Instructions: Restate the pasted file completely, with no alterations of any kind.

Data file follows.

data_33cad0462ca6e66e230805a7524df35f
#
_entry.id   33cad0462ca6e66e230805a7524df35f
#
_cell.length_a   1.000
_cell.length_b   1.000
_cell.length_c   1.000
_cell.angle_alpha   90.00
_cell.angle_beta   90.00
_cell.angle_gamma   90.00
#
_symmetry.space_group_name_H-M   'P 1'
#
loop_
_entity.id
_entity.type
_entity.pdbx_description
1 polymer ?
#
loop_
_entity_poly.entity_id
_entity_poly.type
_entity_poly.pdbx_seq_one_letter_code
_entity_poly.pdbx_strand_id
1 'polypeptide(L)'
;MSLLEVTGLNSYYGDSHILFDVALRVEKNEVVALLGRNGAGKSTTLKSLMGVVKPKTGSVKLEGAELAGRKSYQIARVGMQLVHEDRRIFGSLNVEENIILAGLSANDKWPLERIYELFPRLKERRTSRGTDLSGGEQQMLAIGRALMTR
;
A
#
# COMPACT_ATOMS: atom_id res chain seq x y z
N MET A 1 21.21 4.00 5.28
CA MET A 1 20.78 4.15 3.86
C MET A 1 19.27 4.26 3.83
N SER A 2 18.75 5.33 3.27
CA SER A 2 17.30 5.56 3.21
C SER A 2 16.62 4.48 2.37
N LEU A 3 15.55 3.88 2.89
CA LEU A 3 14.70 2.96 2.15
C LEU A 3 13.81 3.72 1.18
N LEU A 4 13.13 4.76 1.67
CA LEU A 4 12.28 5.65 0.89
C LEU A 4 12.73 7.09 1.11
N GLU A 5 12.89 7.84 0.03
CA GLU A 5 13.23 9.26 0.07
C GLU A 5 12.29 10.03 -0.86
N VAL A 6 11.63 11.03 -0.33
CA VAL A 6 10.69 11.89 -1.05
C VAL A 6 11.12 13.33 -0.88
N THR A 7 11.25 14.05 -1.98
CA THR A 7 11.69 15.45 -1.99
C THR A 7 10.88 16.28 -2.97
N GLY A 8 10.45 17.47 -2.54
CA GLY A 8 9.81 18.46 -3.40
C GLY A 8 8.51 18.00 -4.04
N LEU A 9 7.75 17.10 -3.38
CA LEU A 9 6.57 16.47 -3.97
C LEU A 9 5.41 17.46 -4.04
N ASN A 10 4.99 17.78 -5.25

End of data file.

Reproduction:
data_33cad0462ca6e66e230805a7524df35f
#
_entry.id   33cad0462ca6e66e230805a7524df35f
#
_cell.length_a   1.000
_cell.length_b   1.000
_cell.length_c   1.000
_cell.angle_alpha   90.00
_cell.angle_beta   90.00
_cell.angle_gamma   90.00
#
_symmetry.space_group_name_H-M   'P 1'
#
loop_
_entity.id
_entity.type
_entity.pdbx_description
1 polymer ?
#
loop_
_entity_poly.entity_id
_entity_poly.type
_entity_poly.pdbx_seq_one_letter_code
_entity_poly.pdbx_strand_id
1 'polypeptide(L)'
;MSLLEVTGLNSYYGDSHILFDVALRVEKNEVVALLGRNGAGKSTTLKSLMGVVKPKTGSVKLEGAELAGRKSYQIARVGMQLVHEDRRIFGSLNVEENIILAGLSANDKWPLERIYELFPRLKERRTSRGTDLSGGEQQMLAIGRALMTR
;
A
#
# COMPACT_ATOMS: atom_id res chain seq x y z
N MET A 1 21.21 4.00 5.28
CA MET A 1 20.78 4.15 3.86
C MET A 1 19.27 4.26 3.83
N SER A 2 18.75 5.33 3.27
CA SER A 2 17.30 5.56 3.21
C SER A 2 16.62 4.48 2.37
N LEU A 3 15.55 3.88 2.89
CA LEU A 3 14.70 2.96 2.15
C LEU A 3 13.81 3.72 1.18
N LEU A 4 13.13 4.76 1.67
CA LEU A 4 12.28 5.65 0.89
C LEU A 4 12.73 7.09 1.11
N GLU A 5 12.89 7.84 0.03
CA GLU A 5 13.23 9.26 0.07
C GLU A 5 12.29 10.03 -0.86
N VAL A 6 11.63 11.03 -0.33
CA VAL A 6 10.69 11.89 -1.05
C VAL A 6 11.12 13.33 -0.88
N THR A 7 11.25 14.05 -1.98
CA THR A 7 11.69 15.45 -1.99
C THR A 7 10.88 16.28 -2.97
N GLY A 8 10.45 17.47 -2.54
CA GLY A 8 9.81 18.46 -3.40
C GLY A 8 8.51 18.00 -4.04
N LEU A 9 7.75 17.10 -3.38
CA LEU A 9 6.57 16.47 -3.97
C LEU A 9 5.41 17.46 -4.04
N ASN A 10 4.99 17.78 -5.25